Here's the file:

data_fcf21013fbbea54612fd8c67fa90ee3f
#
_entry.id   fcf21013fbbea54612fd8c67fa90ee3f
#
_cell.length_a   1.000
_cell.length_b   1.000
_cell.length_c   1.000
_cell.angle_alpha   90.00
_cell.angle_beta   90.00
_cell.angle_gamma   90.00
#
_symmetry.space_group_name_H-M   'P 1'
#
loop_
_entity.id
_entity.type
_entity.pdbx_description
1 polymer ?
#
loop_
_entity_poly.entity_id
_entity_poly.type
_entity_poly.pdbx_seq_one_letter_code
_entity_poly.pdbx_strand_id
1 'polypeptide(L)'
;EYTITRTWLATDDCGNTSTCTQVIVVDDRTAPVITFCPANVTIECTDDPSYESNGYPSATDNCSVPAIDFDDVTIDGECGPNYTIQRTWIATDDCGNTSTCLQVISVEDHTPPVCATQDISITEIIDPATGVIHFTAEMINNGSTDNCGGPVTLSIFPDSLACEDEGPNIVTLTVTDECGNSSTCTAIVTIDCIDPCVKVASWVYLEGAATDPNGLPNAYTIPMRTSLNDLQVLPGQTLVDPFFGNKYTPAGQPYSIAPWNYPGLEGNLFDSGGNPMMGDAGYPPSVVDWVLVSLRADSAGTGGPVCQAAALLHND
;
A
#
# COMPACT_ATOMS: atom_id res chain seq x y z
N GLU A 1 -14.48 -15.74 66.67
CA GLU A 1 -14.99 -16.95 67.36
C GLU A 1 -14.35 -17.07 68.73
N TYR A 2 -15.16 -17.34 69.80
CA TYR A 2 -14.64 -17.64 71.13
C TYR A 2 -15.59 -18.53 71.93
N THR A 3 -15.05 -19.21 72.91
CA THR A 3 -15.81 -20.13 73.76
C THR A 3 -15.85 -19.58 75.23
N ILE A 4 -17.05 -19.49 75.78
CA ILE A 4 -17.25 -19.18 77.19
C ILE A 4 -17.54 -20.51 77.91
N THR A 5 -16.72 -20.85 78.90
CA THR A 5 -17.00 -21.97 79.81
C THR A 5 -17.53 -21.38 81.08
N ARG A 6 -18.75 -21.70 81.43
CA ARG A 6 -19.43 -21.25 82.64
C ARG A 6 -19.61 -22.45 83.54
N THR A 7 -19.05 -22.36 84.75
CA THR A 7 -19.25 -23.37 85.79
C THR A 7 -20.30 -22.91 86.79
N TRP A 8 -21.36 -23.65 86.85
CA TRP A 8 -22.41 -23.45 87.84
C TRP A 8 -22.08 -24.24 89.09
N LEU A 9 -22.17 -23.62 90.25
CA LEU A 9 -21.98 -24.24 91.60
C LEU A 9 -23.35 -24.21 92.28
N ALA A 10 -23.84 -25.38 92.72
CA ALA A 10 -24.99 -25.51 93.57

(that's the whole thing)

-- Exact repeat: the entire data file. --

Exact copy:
data_fcf21013fbbea54612fd8c67fa90ee3f
#
_entry.id   fcf21013fbbea54612fd8c67fa90ee3f
#
_cell.length_a   1.000
_cell.length_b   1.000
_cell.length_c   1.000
_cell.angle_alpha   90.00
_cell.angle_beta   90.00
_cell.angle_gamma   90.00
#
_symmetry.space_group_name_H-M   'P 1'
#
loop_
_entity.id
_entity.type
_entity.pdbx_description
1 polymer ?
#
loop_
_entity_poly.entity_id
_entity_poly.type
_entity_poly.pdbx_seq_one_letter_code
_entity_poly.pdbx_strand_id
1 'polypeptide(L)'
;EYTITRTWLATDDCGNTSTCTQVIVVDDRTAPVITFCPANVTIECTDDPSYESNGYPSATDNCSVPAIDFDDVTIDGECGPNYTIQRTWIATDDCGNTSTCLQVISVEDHTPPVCATQDISITEIIDPATGVIHFTAEMINNGSTDNCGGPVTLSIFPDSLACEDEGPNIVTLTVTDECGNSSTCTAIVTIDCIDPCVKVASWVYLEGAATDPNGLPNAYTIPMRTSLNDLQVLPGQTLVDPFFGNKYTPAGQPYSIAPWNYPGLEGNLFDSGGNPMMGDAGYPPSVVDWVLVSLRADSAGTGGPVCQAAALLHND
;
A
#
# COMPACT_ATOMS: atom_id res chain seq x y z
N GLU A 1 -14.48 -15.74 66.67
CA GLU A 1 -14.99 -16.95 67.36
C GLU A 1 -14.35 -17.07 68.73
N TYR A 2 -15.16 -17.34 69.80
CA TYR A 2 -14.64 -17.64 71.13
C TYR A 2 -15.59 -18.53 71.93
N THR A 3 -15.05 -19.21 72.91
CA THR A 3 -15.81 -20.13 73.76
C THR A 3 -15.85 -19.58 75.23
N ILE A 4 -17.05 -19.49 75.78
CA ILE A 4 -17.25 -19.18 77.19
C ILE A 4 -17.54 -20.51 77.91
N THR A 5 -16.72 -20.85 78.90
CA THR A 5 -17.00 -21.97 79.81
C THR A 5 -17.53 -21.38 81.08
N ARG A 6 -18.75 -21.70 81.43
CA ARG A 6 -19.43 -21.25 82.64
C ARG A 6 -19.61 -22.45 83.54
N THR A 7 -19.05 -22.36 84.75
CA THR A 7 -19.25 -23.37 85.79
C THR A 7 -20.30 -22.91 86.79
N TRP A 8 -21.36 -23.65 86.85
CA TRP A 8 -22.41 -23.45 87.84
C TRP A 8 -22.08 -24.24 89.09
N LEU A 9 -22.17 -23.62 90.25
CA LEU A 9 -21.98 -24.24 91.60
C LEU A 9 -23.35 -24.21 92.28
N ALA A 10 -23.84 -25.38 92.72
CA ALA A 10 -24.99 -25.51 93.57